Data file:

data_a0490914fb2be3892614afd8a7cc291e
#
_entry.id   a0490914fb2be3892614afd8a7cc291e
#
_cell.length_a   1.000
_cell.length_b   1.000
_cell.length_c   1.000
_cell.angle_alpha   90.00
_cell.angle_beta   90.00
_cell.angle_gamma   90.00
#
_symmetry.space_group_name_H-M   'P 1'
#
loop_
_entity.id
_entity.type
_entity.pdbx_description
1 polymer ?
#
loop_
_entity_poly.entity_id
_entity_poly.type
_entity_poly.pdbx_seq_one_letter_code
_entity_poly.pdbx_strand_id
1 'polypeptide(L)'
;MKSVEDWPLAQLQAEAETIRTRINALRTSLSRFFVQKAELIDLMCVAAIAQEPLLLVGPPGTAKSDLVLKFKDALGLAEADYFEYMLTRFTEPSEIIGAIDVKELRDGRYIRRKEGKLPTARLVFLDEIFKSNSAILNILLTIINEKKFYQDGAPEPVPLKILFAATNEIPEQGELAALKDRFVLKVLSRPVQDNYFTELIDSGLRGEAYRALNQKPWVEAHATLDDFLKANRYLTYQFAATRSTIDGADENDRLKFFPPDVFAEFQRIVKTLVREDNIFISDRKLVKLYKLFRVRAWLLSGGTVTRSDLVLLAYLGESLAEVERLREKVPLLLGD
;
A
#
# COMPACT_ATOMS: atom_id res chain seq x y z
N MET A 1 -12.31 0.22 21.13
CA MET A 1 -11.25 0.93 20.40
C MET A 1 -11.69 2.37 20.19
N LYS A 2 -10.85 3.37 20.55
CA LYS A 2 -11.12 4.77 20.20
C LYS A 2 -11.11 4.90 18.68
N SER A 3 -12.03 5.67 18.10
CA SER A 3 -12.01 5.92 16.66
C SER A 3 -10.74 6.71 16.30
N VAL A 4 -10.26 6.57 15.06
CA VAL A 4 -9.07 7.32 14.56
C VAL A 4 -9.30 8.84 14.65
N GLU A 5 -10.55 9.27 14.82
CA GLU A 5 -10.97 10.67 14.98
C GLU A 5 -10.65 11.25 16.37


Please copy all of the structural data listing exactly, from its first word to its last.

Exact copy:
data_a0490914fb2be3892614afd8a7cc291e
#
_entry.id   a0490914fb2be3892614afd8a7cc291e
#
_cell.length_a   1.000
_cell.length_b   1.000
_cell.length_c   1.000
_cell.angle_alpha   90.00
_cell.angle_beta   90.00
_cell.angle_gamma   90.00
#
_symmetry.space_group_name_H-M   'P 1'
#
loop_
_entity.id
_entity.type
_entity.pdbx_description
1 polymer ?
#
loop_
_entity_poly.entity_id
_entity_poly.type
_entity_poly.pdbx_seq_one_letter_code
_entity_poly.pdbx_strand_id
1 'polypeptide(L)'
;MKSVEDWPLAQLQAEAETIRTRINALRTSLSRFFVQKAELIDLMCVAAIAQEPLLLVGPPGTAKSDLVLKFKDALGLAEADYFEYMLTRFTEPSEIIGAIDVKELRDGRYIRRKEGKLPTARLVFLDEIFKSNSAILNILLTIINEKKFYQDGAPEPVPLKILFAATNEIPEQGELAALKDRFVLKVLSRPVQDNYFTELIDSGLRGEAYRALNQKPWVEAHATLDDFLKANRYLTYQFAATRSTIDGADENDRLKFFPPDVFAEFQRIVKTLVREDNIFISDRKLVKLYKLFRVRAWLLSGGTVTRSDLVLLAYLGESLAEVERLREKVPLLLGD
;
A
#
# COMPACT_ATOMS: atom_id res chain seq x y z
N MET A 1 -12.31 0.22 21.13
CA MET A 1 -11.25 0.93 20.40
C MET A 1 -11.69 2.37 20.19
N LYS A 2 -10.85 3.37 20.55
CA LYS A 2 -11.12 4.77 20.20
C LYS A 2 -11.11 4.90 18.68
N SER A 3 -12.03 5.67 18.10
CA SER A 3 -12.01 5.92 16.66
C SER A 3 -10.74 6.71 16.30
N VAL A 4 -10.26 6.57 15.06
CA VAL A 4 -9.07 7.32 14.56
C VAL A 4 -9.30 8.84 14.65
N GLU A 5 -10.55 9.27 14.82
CA GLU A 5 -10.97 10.67 14.98
C GLU A 5 -10.65 11.25 16.37